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Wednesday, August 8, 2007


A buddy of mine sent me the story and pictures below. Thought you might find it interesting. I have only seen one deer swimming in the ocean. It was early one morning during scallop season when I was headed out to the grounds in my boat. I saw a big doe swimming across the harbor from Abrams to Second Point. I was surprised at how fast she was swimming. I motored up to her to offer assistance but she would have no part of it. She sped away and landed on the beach at Coatue and ran off into the cedars.

There is a problem with the poll feature of my blog. I am not able to edit the polls. is aware of the problem and they are working on a fix.
Last Saturday morning, my buddy Bo and I were trolling for stripers in the Chesapeake Bay . We were 11-1/2 miles offshore in about 80 feet of water contemplating why the fish weren't biting. We looked back to check our gear and saw something odd in the water. Was it a seal? Can't be, we don't have seals around here. On closer look, it turned out to be a buck deer that was WAY off course. He was desperate and barely staying afloat.

I've seen deer swim a river or bayou before. When you see that, the first thing you notice is that they are powerful swimmers. Their head and shoulders are out of the water and they make surprisingly good headway. This critter was just keeping his nose up and looked like he'd been swimming all night long. In fact, he was so warn out that he swam toward the boat probably thinking it looked enough like land to him. When he got closer though, he wasn't sure what to make of the two dudes on board, and backed off.

So, since the fish weren't biting, we thought we'd give this buck a hand. Turns out Bo grew up around cows and was really handy with a bowline. He lassoed the deer on the first try! Bo grabbed his neck, I grabbed the flank, and we barreled over backwards into the boat. Before I knew it, Bo was on top of him and had him tied up just like a calf.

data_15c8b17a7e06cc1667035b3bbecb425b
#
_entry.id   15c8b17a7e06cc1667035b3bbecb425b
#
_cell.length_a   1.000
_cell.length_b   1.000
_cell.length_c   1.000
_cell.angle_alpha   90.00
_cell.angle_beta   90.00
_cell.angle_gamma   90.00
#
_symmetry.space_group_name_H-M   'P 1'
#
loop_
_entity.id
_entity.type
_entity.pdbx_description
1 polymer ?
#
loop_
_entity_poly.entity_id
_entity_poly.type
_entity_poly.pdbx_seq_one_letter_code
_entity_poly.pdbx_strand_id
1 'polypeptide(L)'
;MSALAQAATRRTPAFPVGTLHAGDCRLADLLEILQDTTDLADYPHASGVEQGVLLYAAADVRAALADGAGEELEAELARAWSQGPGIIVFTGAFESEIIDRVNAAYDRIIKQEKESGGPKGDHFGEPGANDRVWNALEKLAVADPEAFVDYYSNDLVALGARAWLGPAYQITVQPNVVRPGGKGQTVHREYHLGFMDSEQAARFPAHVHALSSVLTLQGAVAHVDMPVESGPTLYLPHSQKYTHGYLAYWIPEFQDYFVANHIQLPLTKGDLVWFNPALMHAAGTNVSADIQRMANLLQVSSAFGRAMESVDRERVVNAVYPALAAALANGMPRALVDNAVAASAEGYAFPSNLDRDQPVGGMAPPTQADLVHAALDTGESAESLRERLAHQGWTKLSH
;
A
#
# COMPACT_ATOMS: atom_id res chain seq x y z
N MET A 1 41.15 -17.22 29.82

We hit the throttle and shuttled him to the closest beach - Ken t Point . I beached the boat and we carefully unloaded the deer onto the sand. The whole time we kept thinking he was going to kick the snot out of us. He never did though; he was totally spent. We untied him and jumped back. Too weak to stand, he just sat there quivering. We even picked him up again and put his feet underneath him, but he still couldn't walk. Don't know if he made it or not, but I think his chances were vastly improved. Hopefully he recovered after time. When you're out & about, ya just never know...


Tom McGlinn said...

Good for you guys! Well done.

G Hughes said...

Excellent story, saved her life! Great job guys!

Martie said...

Actually, "she" was a he. ;^)

Anonymous said...

The Captain and First Mate of the Gray Lady and I, along with a couple of bystanders, pulled a doe out from amid the ice flows in the boat basin two winters ago. She was obviously in distress with not much left in her and evidently couldn't find her way back out. We got her up on the dock, tied up her legs just like in the picture, loaded her into a truck and took her down to Jetties Beach. By the time she got there she had recovered enough to run off. Happy ending. T

Martie said...

Nice work, Tobey!
I'm sure the deer in these stories know that their life is going to be saved and let the rescuers help them.